Our View: Definitive vote
All things being equal, we agree with Mayor Liz Minor: We would like to see the Aulick-Gavis House, the lone remaining vestige of original Second Empire construction in Winchester, saved for posterity.
But, sadly, all things are not equal, and have not been at least since March when a section of the north wall at the South Braddock Street residence collapsed — and perhaps not since 1984 when fire destroyed a part of the structure. Damages sustained as a result of that blaze have yet to be fully repaired. Thus, what we’ve witnessed over the years is nothing less than “demolition by neglect.”
Nonetheless, City Council took an extraordinary step Tuesday night when it voted 8-1 — Mrs. Minor’s being the lone dissenting vote — to deem the home a public nuisance, thus clearing the way for its partial or total demolition. The structure, after all, remains an occupied dwelling, the longtime home of Martin and Claudette Gavis.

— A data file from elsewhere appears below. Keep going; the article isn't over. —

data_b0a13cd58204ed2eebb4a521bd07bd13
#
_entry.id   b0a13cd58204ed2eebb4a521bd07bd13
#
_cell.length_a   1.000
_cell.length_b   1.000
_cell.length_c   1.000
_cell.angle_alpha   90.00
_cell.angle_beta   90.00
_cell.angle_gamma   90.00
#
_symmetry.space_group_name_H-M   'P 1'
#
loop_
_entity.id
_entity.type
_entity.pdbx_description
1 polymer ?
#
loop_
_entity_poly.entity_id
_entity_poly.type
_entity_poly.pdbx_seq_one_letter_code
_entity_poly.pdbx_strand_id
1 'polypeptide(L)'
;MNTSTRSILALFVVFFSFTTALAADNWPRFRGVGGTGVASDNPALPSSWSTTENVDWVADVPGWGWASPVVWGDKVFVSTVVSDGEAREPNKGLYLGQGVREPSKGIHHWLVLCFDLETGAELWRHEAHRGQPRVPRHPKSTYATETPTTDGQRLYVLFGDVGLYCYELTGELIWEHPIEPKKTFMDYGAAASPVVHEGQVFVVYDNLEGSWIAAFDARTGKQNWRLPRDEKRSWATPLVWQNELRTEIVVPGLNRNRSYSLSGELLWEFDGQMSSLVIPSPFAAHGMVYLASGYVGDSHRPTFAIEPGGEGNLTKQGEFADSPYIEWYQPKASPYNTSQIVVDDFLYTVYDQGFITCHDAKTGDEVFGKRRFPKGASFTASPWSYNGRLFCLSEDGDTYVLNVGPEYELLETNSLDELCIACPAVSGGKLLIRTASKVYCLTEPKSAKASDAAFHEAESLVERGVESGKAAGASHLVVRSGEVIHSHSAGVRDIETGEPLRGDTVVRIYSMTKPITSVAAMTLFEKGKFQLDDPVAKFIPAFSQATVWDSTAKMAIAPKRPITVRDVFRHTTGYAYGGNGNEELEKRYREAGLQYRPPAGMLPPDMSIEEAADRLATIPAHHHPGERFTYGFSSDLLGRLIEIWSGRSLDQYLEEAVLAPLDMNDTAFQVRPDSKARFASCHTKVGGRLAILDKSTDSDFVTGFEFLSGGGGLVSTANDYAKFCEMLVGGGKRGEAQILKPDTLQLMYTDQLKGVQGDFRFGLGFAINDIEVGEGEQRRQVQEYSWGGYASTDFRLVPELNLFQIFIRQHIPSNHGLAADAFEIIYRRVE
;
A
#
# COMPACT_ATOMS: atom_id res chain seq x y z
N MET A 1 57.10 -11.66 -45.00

Still, in a way, council’s hand was forced on this issue — at least since the collapse of that portion of the wall earlier this year. Not only has Mr. Gavis failed to fully repair the damaged structure, but he’s also resisted fines levied relative to the structure’s maintenance, or lack thereof. As such, the home is falling around him. It’s nothing short of a hazard due to the precarious condition of the north wall and roof.
If a silver lining can be found in Tuesday’s definitive vote, it is this: Perhaps now either Mr. Gavis and/or the city’s active preservation community will step forward and address ways requisite to saving the home.
As City Attorney Tony Williams noted, demolition will not take place “overnight.” Not only must the city prove its case in court that demolition is warranted, but engineers must also determine how best to abate the blight.